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Carol Browner Goes Post-czar

Looks like Carol Browner will be the White House point person for energy and environmental issues. Quick take: It's a very green pick. When Browner was EPA head during the Clinton years, she was known as a fierce defender of federal environmental rules during a period when Newt Gingrich and the GOP were trying to dismantle them en masse, and she generally received high marks from green groups, though industry lobbyists and Republican staffers found her way too aggressive. (James Inhofe once likened her to Tokyo Rose.) Seyward has a great rundown on The Stump, though for my money this was the most encouraging part of today's news:

Obama aides say that Browner will not be called a “czar,” a term they dislike. They say she will simply focus like a laser beam on energy-reform issues, which the president-elect has named as a top priority and one of the linchpins of his economic recovery plan.

We're retiring the term "czar"? Now that's long overdue. Although I do think, as mentioned a few days ago, that Obama will need some sort of coordinating council to ensure that all the federal agencies are actually working together on climate and energy issues.

Update: Via Nexis (not online, alas), there's some good background on Browner in this short National Journal profile, circa 1996:

Early in the last Congress, when conservative Republican leaders vowed to eviscerate federal environmental programs, Browner stepped forward as the first high-level Clinton Administration official to challenge the onslaught. The White House--taking its cue from Browner and from subsequent public opinion polls--eventually scored political points by opposing the GOP assault. ...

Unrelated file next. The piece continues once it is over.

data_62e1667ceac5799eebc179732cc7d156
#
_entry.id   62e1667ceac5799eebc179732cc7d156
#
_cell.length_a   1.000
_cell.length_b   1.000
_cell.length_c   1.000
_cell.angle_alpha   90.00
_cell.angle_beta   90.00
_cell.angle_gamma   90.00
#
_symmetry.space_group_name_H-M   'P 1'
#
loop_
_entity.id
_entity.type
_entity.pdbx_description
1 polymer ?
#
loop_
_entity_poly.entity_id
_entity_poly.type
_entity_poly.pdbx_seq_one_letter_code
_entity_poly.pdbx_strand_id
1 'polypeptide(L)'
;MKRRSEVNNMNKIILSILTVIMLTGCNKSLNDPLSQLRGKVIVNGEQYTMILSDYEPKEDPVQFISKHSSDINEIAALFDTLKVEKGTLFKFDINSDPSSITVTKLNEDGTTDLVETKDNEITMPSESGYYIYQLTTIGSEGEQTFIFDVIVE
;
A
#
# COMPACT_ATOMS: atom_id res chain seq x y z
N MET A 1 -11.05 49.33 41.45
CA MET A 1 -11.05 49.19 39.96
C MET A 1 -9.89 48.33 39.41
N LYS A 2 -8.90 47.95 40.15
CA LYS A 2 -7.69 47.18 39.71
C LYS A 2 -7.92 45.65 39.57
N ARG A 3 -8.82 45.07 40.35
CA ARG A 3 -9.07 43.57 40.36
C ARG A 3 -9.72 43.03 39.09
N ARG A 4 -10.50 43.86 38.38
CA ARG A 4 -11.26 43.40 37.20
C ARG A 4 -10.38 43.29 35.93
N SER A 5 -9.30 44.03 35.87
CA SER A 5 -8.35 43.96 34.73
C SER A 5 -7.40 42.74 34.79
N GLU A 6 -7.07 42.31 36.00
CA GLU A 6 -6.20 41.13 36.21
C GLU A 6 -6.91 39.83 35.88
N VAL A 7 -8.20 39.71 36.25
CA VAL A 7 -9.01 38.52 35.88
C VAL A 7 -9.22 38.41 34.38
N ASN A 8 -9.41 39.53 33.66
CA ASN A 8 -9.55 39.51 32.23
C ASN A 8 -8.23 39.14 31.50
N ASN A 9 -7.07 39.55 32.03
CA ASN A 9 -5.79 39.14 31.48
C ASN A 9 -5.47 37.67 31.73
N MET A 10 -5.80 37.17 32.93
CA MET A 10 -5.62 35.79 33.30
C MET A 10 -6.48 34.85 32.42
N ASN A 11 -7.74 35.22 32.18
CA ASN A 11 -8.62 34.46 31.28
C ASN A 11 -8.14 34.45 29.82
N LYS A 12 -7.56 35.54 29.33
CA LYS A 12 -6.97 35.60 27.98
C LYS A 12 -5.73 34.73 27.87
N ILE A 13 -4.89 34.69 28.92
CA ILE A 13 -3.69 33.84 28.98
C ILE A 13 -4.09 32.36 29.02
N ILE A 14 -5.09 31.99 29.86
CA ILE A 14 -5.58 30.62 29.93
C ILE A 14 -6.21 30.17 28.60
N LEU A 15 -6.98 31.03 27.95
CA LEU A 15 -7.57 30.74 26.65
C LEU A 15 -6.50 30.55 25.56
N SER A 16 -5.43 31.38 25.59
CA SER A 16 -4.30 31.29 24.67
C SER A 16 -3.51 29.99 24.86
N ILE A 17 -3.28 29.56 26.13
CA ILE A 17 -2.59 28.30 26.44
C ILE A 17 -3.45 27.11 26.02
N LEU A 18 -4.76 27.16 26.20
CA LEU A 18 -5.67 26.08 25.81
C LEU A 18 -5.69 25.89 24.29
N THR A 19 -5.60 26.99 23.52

This year, Browner is sticking her neck out again, fighting to strengthen federal air pollution controls in the face of a multimillion-dollar lobbying campaign by industry. ... During her four years as head of EPA, Browner has been a vociferous champion of federal environmental programs. Industry officials and some Republican staff members complain that Browner can be strident in pushing her position. But she's earned the respect of the often-fickle environmental community. ''When it comes to public health and environmental pollution, she's the strongest voice in the Clinton Administration,'' said Gene Karpinski, executive director of U.S. Public Interest Research Group, a Washington-based environmental organization. ...

Browner has promoted a ''new environmentalism'' philosophy, recommending that the states get more authority to shape and implement federal environmental programs. She's also tried to develop cooperative enforcement agreements with industry. But many of those programs have fallen flat, as state and industry lobbyists have pushed for greater flexibility to decide whether local companies are in compliance with federal environmental laws. Meanwhile, environmental activists have demanded more assurances that the companies will be forced to cut their air and water pollution.

Second Update: In related news, Los Angeles's deputy mayor for environment and energy, Nancy Sutley, is going to chair the White House Council on Environmental Quality. (The CEQ, you may recall, nabbed headlines during the Bush years when its chief of staff, Philip Cooney, a former petroleum lobbyist, was caught editing government climate reports to downplay the link between greenhouse gases and global warming.)

--Bradford Plumer